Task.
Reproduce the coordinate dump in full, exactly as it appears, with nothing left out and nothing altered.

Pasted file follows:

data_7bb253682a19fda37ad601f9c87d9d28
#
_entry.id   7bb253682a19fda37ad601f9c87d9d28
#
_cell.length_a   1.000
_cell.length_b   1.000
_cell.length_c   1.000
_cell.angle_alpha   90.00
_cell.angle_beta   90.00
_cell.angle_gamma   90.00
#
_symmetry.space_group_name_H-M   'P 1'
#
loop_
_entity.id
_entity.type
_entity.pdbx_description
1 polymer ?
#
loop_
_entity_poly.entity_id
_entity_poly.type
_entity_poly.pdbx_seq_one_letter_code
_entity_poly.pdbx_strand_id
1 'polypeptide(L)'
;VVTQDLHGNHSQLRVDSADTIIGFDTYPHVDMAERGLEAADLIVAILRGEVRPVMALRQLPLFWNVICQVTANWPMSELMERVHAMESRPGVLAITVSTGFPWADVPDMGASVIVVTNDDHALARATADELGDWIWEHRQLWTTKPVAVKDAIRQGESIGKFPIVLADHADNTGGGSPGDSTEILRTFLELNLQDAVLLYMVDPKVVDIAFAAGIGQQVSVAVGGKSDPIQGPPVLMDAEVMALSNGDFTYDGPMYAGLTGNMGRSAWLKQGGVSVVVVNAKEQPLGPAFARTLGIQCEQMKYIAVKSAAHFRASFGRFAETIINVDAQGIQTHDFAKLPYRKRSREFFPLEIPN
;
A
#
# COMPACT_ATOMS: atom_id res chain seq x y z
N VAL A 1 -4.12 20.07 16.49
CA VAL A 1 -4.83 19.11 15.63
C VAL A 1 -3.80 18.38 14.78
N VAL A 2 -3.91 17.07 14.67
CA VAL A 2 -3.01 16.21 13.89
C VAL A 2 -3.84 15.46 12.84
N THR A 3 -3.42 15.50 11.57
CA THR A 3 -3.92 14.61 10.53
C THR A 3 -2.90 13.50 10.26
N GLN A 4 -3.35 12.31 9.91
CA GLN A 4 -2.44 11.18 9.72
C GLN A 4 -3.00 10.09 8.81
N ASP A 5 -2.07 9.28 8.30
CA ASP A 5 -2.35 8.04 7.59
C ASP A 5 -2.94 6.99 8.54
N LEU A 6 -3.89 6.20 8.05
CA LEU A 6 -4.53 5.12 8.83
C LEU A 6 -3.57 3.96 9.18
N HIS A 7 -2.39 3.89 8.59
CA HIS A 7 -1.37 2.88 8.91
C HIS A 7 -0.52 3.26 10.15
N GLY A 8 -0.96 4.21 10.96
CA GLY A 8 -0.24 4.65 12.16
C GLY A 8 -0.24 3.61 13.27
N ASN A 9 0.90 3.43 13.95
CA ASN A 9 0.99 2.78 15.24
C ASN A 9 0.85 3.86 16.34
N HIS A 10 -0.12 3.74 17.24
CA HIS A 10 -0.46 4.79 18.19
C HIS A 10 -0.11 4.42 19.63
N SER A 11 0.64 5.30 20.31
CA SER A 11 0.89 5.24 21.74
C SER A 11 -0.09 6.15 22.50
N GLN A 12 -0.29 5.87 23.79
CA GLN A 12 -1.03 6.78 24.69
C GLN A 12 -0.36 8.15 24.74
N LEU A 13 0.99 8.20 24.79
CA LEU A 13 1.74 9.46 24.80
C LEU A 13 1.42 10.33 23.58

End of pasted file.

data_7bb253682a19fda37ad601f9c87d9d28
#
_entry.id   7bb253682a19fda37ad601f9c87d9d28
#
_cell.length_a   1.000
_cell.length_b   1.000
_cell.length_c   1.000
_cell.angle_alpha   90.00
_cell.angle_beta   90.00
_cell.angle_gamma   90.00
#
_symmetry.space_group_name_H-M   'P 1'
#
loop_
_entity.id
_entity.type
_entity.pdbx_description
1 polymer ?
#
loop_
_entity_poly.entity_id
_entity_poly.type
_entity_poly.pdbx_seq_one_letter_code
_entity_poly.pdbx_strand_id
1 'polypeptide(L)'
;VVTQDLHGNHSQLRVDSADTIIGFDTYPHVDMAERGLEAADLIVAILRGEVRPVMALRQLPLFWNVICQVTANWPMSELMERVHAMESRPGVLAITVSTGFPWADVPDMGASVIVVTNDDHALARATADELGDWIWEHRQLWTTKPVAVKDAIRQGESIGKFPIVLADHADNTGGGSPGDSTEILRTFLELNLQDAVLLYMVDPKVVDIAFAAGIGQQVSVAVGGKSDPIQGPPVLMDAEVMALSNGDFTYDGPMYAGLTGNMGRSAWLKQGGVSVVVVNAKEQPLGPAFARTLGIQCEQMKYIAVKSAAHFRASFGRFAETIINVDAQGIQTHDFAKLPYRKRSREFFPLEIPN
;
A
#
# COMPACT_ATOMS: atom_id res chain seq x y z
N VAL A 1 -4.12 20.07 16.49
CA VAL A 1 -4.83 19.11 15.63
C VAL A 1 -3.80 18.38 14.78
N VAL A 2 -3.91 17.07 14.67
CA VAL A 2 -3.01 16.21 13.89
C VAL A 2 -3.84 15.46 12.84
N THR A 3 -3.42 15.50 11.57
CA THR A 3 -3.92 14.61 10.53
C THR A 3 -2.90 13.50 10.26
N GLN A 4 -3.35 12.31 9.91
CA GLN A 4 -2.44 11.18 9.72
C GLN A 4 -3.00 10.09 8.81
N ASP A 5 -2.07 9.28 8.30
CA ASP A 5 -2.35 8.04 7.59
C ASP A 5 -2.94 6.99 8.54
N LEU A 6 -3.89 6.20 8.05
CA LEU A 6 -4.53 5.12 8.83
C LEU A 6 -3.57 3.96 9.18
N HIS A 7 -2.39 3.89 8.59
CA HIS A 7 -1.37 2.88 8.91
C HIS A 7 -0.52 3.26 10.15
N GLY A 8 -0.96 4.21 10.96
CA GLY A 8 -0.24 4.65 12.16
C GLY A 8 -0.24 3.61 13.27
N ASN A 9 0.90 3.43 13.95
CA ASN A 9 0.99 2.78 15.24
C ASN A 9 0.85 3.86 16.34
N HIS A 10 -0.12 3.74 17.24
CA HIS A 10 -0.46 4.79 18.19
C HIS A 10 -0.11 4.42 19.63
N SER A 11 0.64 5.30 20.31
CA SER A 11 0.89 5.24 21.74
C SER A 11 -0.09 6.15 22.50
N GLN A 12 -0.29 5.87 23.79
CA GLN A 12 -1.03 6.78 24.69
C GLN A 12 -0.36 8.15 24.74
N LEU A 13 0.99 8.20 24.79
CA LEU A 13 1.74 9.46 24.80
C LEU A 13 1.42 10.33 23.58